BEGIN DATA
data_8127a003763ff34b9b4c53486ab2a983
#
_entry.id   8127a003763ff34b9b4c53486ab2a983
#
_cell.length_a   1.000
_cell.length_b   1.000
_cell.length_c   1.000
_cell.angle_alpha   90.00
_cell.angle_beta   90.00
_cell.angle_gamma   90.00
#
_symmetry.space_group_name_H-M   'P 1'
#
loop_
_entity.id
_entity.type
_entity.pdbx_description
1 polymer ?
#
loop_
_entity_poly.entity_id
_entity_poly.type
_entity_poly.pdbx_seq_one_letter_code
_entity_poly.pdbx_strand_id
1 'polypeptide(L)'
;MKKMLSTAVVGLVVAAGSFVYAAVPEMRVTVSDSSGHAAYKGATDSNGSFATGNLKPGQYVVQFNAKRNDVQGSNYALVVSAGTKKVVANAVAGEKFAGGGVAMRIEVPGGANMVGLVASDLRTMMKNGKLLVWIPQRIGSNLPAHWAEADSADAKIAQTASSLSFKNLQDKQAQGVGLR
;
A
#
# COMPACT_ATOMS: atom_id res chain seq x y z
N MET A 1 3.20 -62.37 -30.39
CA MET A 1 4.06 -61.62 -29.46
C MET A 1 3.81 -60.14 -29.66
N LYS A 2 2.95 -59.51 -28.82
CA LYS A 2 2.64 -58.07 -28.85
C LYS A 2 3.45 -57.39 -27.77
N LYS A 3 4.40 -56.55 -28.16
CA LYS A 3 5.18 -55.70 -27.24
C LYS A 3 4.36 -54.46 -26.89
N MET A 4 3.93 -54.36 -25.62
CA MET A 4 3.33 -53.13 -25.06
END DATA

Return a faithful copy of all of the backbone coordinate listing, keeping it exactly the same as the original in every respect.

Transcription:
data_8127a003763ff34b9b4c53486ab2a983
#
_entry.id   8127a003763ff34b9b4c53486ab2a983
#
_cell.length_a   1.000
_cell.length_b   1.000
_cell.length_c   1.000
_cell.angle_alpha   90.00
_cell.angle_beta   90.00
_cell.angle_gamma   90.00
#
_symmetry.space_group_name_H-M   'P 1'
#
loop_
_entity.id
_entity.type
_entity.pdbx_description
1 polymer ?
#
loop_
_entity_poly.entity_id
_entity_poly.type
_entity_poly.pdbx_seq_one_letter_code
_entity_poly.pdbx_strand_id
1 'polypeptide(L)'
;MKKMLSTAVVGLVVAAGSFVYAAVPEMRVTVSDSSGHAAYKGATDSNGSFATGNLKPGQYVVQFNAKRNDVQGSNYALVVSAGTKKVVANAVAGEKFAGGGVAMRIEVPGGANMVGLVASDLRTMMKNGKLLVWIPQRIGSNLPAHWAEADSADAKIAQTASSLSFKNLQDKQAQGVGLR
;
A
#
# COMPACT_ATOMS: atom_id res chain seq x y z
N MET A 1 3.20 -62.37 -30.39
CA MET A 1 4.06 -61.62 -29.46
C MET A 1 3.81 -60.14 -29.66
N LYS A 2 2.95 -59.51 -28.82
CA LYS A 2 2.64 -58.07 -28.85
C LYS A 2 3.45 -57.39 -27.77
N LYS A 3 4.40 -56.55 -28.16
CA LYS A 3 5.18 -55.70 -27.24
C LYS A 3 4.36 -54.46 -26.89
N MET A 4 3.93 -54.36 -25.62
CA MET A 4 3.33 -53.13 -25.06